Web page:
Cities: Skylines - Mass Transit Review

Getting around just got easier.

Public transportation has never been my favorite part of city-building simulations. I’ve always treated it as something of a necessary evil--a hassle best dealt with by quickly laying down extra roads, bus lines, or whatever other available gimmick so that I could keep constructing the new subdivisions and industries necessary to keep my citizens healthy and happy.

Mass Transit--the latest addition to the growing Cities: Skylines family from developer Colossal Order--doesn't quite change my mind on all of this, as I'm also a real-world mayor who focuses on the big picture. However, it comes awfully close thanks to an effective collection of people-moving options, ranging from ferries to monorails to blimps. What's included here smooths out some kinks in the original game's transit systems, allowing you to build more efficiently running cities--albeit at the cost of some added micromanagement that moves the game well out of the virtual mayor's office.

Mass Transit is centered on two areas, largely addressed in the three new scenarios and three new maps that present fresh challenges when it comes to efficiently moving your citizens from Point A to Point B. The most obvious facet of the expansion is what it adds to city character. You're free to embrace the quirks of each city's particular geography. You can practice something of a "sea and sky" philosophy for coastal and mountainous locales, for instance, using monorails and ferries to link neighborhoods and give your cities something of a Vancouver or Seattle vibe.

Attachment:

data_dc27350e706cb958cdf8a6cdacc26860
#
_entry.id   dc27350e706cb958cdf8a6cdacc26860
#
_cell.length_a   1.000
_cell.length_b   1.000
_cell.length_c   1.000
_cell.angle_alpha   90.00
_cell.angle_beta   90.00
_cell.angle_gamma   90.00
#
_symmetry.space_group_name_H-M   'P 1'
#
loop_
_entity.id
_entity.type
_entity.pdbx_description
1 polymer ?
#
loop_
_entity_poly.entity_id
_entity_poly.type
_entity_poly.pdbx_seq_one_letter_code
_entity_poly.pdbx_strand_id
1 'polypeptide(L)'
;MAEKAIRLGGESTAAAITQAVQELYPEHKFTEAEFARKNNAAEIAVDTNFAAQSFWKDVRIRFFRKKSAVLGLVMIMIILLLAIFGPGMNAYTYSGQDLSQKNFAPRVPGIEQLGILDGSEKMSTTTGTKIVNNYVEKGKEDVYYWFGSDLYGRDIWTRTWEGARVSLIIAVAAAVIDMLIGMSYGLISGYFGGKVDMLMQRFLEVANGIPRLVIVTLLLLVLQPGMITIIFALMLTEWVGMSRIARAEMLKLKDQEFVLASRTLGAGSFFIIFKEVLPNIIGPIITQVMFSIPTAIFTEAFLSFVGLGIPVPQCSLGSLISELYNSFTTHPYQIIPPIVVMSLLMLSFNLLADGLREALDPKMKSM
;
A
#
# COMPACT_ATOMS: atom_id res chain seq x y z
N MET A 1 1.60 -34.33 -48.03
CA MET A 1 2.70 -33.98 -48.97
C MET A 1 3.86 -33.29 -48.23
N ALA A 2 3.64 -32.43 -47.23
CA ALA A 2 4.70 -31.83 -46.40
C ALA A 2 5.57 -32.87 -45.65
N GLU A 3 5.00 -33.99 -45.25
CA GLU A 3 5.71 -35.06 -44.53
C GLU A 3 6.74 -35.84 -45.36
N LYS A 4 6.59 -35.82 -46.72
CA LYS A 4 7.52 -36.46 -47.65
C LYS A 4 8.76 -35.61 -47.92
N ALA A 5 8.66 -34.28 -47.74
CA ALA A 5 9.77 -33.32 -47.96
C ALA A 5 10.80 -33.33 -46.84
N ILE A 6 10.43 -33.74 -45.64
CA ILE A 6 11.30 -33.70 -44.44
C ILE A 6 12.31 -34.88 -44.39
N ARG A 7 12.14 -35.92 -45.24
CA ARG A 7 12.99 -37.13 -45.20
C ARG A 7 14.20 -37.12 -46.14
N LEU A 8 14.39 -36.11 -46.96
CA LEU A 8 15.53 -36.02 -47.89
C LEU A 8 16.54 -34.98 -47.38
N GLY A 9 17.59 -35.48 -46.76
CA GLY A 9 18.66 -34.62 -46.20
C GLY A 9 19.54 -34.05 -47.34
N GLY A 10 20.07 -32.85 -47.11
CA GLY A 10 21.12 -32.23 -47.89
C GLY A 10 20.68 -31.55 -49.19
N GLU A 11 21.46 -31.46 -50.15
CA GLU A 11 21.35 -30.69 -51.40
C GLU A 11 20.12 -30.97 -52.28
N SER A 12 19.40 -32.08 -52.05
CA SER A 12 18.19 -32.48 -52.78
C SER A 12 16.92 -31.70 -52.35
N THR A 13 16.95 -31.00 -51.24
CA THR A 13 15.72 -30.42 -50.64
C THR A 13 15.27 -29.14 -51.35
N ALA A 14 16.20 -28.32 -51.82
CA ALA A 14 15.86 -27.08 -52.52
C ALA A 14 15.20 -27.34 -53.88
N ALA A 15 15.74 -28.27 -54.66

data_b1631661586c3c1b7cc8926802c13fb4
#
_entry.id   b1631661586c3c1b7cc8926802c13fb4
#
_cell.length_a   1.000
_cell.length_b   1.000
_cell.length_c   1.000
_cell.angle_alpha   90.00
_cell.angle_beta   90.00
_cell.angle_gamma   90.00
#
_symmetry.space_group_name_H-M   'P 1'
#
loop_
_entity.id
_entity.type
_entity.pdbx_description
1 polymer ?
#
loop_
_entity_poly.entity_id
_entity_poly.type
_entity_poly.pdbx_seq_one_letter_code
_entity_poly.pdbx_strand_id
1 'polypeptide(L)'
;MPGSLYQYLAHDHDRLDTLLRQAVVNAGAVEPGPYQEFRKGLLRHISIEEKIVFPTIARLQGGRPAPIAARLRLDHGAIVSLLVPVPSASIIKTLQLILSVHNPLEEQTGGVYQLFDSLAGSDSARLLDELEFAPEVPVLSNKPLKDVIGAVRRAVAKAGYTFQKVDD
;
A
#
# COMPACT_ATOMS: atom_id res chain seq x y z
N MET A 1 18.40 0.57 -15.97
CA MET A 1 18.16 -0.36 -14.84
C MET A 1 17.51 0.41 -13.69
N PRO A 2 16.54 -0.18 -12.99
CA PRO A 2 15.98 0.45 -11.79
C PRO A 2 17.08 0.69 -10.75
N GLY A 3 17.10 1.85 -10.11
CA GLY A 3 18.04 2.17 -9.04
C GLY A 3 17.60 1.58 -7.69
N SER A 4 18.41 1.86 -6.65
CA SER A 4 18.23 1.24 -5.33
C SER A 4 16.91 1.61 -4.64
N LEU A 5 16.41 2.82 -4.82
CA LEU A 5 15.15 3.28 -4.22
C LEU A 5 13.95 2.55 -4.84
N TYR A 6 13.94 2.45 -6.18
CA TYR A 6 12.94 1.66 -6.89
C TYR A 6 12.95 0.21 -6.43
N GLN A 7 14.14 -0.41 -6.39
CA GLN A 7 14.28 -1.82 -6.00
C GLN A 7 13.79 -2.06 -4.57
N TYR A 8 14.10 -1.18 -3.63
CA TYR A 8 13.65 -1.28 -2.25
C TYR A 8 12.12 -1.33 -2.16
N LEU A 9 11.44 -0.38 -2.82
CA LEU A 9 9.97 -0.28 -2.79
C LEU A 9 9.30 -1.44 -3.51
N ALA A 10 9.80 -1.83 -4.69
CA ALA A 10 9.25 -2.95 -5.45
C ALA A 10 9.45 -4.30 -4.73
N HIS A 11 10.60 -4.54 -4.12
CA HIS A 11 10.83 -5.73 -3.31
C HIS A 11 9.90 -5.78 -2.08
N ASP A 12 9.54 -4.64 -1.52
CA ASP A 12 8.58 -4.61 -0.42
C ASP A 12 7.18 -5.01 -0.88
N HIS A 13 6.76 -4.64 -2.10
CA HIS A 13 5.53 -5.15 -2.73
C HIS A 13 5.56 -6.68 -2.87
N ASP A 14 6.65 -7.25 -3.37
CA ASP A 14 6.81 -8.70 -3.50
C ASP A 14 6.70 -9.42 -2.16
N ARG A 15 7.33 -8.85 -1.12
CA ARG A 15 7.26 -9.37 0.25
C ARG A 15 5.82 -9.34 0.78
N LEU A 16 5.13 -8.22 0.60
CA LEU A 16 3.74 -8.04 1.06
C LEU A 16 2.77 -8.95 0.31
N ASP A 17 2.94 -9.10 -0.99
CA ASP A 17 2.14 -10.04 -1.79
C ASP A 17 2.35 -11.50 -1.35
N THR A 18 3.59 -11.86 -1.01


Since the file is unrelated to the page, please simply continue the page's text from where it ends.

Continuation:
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Since Skylines is pretty familiar to its fanbase at this point, being able to mix things up like this and put a fresh face on everything adds more to gameplay than you might imagine. The new Ferry Empire scenario offers a fairly light challenge when it comes to moving folks around your watery city, but it's set it on a unique, beautiful landscape. Authentically, you have to work within the constraints of this terrain and embrace a municipal vision that's far from the relative cookie-cutter metropolises seen elsewhere in Skylines.

The other focus is city efficiency. Mass Transit provides tools that make for better-running cities. Perhaps the best example of this comes in the form of the new hub buildings. These structures form central locations for public transportation. They allow you to concentrate your efforts and properly plan out transit systems--a big improvement from the more seat-of-the-pants concept of the original game, where you're pressured to jury-rig and make it up on the fly. Here, hubs afford more opportunities to sketch out transit and approach development from a top-down perspective. You have more control as a result and become able to address transit as part of core city infrastructure, just like with electrical lines, water pipes, and sewers in the past.

One problem is the size of new additions, though. Retrofitting cities with hubs and other transit buildings can be a major chore, since they're generally pretty big. The "Fix the Traffic" scenario sums up how challenging this can be, as you can't seem to help leveling about half the city to get the snarled traffic situation smoothed out. Even laying down facilities that are a little easier to work with--train tracks, for instance--is both tough to design and to fit in without doing even more demolishing.

Structuring transit routes can be finicky, too. Simply establishing ferry pathways and routes can be frustrating and requires more trial-and-error than should be necessary for something seemingly so straightforward. So, it's best to start with a clean slate with this expansion, something also advisable to best enjoy the suite of new game options (new road guidelines, for example) released as a free Skylines update alongside this expansion.